A primary health concern for Cavalier King Charles Spaniels is a form of degenerative valve disease called Mitral Valve Disease (MVD). Through careful breeding programs breeders have been successful in delaying the onset of this disease, but it will take many more years of careful breeding.
The heart consists of 4 chambers, 2 atria and 2 ventricles, with the atrioventricular valves ensuring the blood flows from the atria to the ventricles when the heart is beating. A defect or weakness in the mitral valve, or left atrioventricular valve, allows some blood to move back into the left atrium. This is known as mitral regurgitation. Mitral valve insufficiency is the most common of the acquired cardiac diseases in older dogs, affecting over 1/3 of dogs older than 10 years. However, in certain breeds including the Cavalier King Charles Spaniel, mitral valve insufficiency develops at a younger age, due to an inherited predisposition for the disorder.
The first signal that a dog might have Mitral Valve Disease is the development of a heart murmur. However, a dog with a heart murmur may live a full life span, depending up the progression of the disease in that particular dog. Some dogs that have developed heart murmurs at young ages have lived to the average lifespan of that breed. A veterinarian, while listening to a dog's heart, may hear a heart murmur on the left side. (Please note there are other causes for heart murmurs. To diagnose MVD, it will depend upon where the regurgitation is heard). The veterinarian will then grade the murmur for severity from Grade 1 (mild) to Grade 6 (severe) and depending upon the grade will advise proper treatment. Severe Mitral Valve Disease will eventually lead to Congestive Heart Failure.
The Cavalier will have their heart checked during his or her annual visit to the veterinarian. Cavaliers that develop murmurs might have early signs of MVD. If the disease is present and progresses, the murmur will become more audible, the dog may become intolerant of exercise, respiratory rate will increase, fluid will begin to accumulate in the lungs and the dog will develop coughing and labored breathing. In most cases, a Cavalier will not need heart medications until late in life. There are treatments available to assist with management of advancing MVD. A board Certified Veterinary Cardiologist should be consulted to determine the exact mode of therapy for each Cavalier.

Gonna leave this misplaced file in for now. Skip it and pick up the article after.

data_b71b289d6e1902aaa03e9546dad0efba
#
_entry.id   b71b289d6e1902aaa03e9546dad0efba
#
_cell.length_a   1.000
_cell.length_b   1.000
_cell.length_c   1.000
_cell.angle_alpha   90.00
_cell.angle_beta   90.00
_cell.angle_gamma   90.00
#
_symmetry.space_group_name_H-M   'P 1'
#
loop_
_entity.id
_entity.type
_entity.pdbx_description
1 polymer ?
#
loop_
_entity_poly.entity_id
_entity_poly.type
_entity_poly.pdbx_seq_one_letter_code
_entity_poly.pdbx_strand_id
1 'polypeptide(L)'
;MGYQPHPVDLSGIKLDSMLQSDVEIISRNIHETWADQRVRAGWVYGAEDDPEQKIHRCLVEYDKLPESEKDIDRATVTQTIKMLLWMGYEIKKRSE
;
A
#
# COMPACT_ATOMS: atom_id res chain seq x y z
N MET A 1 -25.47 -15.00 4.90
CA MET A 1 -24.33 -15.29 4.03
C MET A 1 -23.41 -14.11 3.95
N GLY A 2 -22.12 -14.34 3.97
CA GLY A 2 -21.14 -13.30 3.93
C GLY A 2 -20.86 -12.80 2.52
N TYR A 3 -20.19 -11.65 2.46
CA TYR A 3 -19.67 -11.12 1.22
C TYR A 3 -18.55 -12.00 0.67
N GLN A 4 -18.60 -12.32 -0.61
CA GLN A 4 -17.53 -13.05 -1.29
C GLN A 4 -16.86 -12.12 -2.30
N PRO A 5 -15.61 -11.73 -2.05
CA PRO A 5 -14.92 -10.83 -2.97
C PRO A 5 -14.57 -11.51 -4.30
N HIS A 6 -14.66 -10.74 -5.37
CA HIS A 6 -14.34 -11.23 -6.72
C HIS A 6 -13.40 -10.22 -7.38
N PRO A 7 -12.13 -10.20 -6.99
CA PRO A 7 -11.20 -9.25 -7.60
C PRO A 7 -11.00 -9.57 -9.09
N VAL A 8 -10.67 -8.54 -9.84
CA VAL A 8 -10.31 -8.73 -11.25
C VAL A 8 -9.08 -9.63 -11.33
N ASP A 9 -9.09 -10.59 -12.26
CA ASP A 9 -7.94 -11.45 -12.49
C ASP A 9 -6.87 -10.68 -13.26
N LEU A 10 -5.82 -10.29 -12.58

At present, MVD inheritance in the Cavalier is speculated in the veterinary community, however, research funded by the ACKCSC Charitable Trust is ongoing to confirm this hypothesis. The inheritance is suspected to be polygenetic (several genes involved) with multifactorial influences (e.g., dog's environment, food and weight). In other words, there would be a genetic predisposition for the disease but other factors will come into play similar to other species (such as humans). The Cavalier King Charles Spaniel has been studied and screened for over 20 years thanks to the dedication and generosity of owners, breeders and cardiologists in the USA. To date, other purebreds and mixed breed dogs predisposed to MVD have not been studied and screened to the level of Cavaliers.
The recommended health screenings for Cavaliers are annual auscultations (listening to the heart with a stethoscope) by board certified cardiologists and doppler (Echocardiogram) if there is a question on auscultation. The ACKCSC, Regional Cavalier clubs and local AKC All Breed Clubs are hosting and making health clinics with cardiologists accessible to breeders and owners throughout the USA. Currently, the recommended practice is to wait until a Cavalier is two years old or older before the first breeding and to know the parents and ancestral cardiac status. Cavaliers with early onset presentations of MVD (before four years of age) should not be bred and breeders need to work with the guidance of their cardiologists.
By having Cavaliers screened annually by board certified cardiologists for evidence of heart murmurs and breeding unaffected older dogs, breeders are striving to move the age of onset of the disease as far as possible. Some Cavaliers have not presented with cardiac disease even at advanced ages. An important factor in Mitral Valve Disease is the rate of progression of the disease (if present) and this is why breeders and owners are recommended to continue to monitor their Cavalier's heart on an annual basis. In reality though, cardiac diseases cannot be totally eradicated in dogs or humans.
In closing, we must understand that this is a greater canine (mixed breeds & purebred) health issue. "Degenerative valve disease accounts for about 75% of cardiovascular disease in dogs. Approximately 60% of affected dogs have degeneration of the mitral valve, 30% have lesions in both the tricuspid and mitral valve leaflets, and 10% have only tricuspid valve disease. In dogs, the disease is age and breed related, with older, small-breed dogs demonstrating a higher incidence. There is also a slight predisposition among male dogs". Quote Source: Degenerative Valve Disease by: Dr. Robert Prosek.
ACKCSC Charitable Trust Funded Studies related to the Heart & Circulation can be found by selecting the Health Research tab on the menu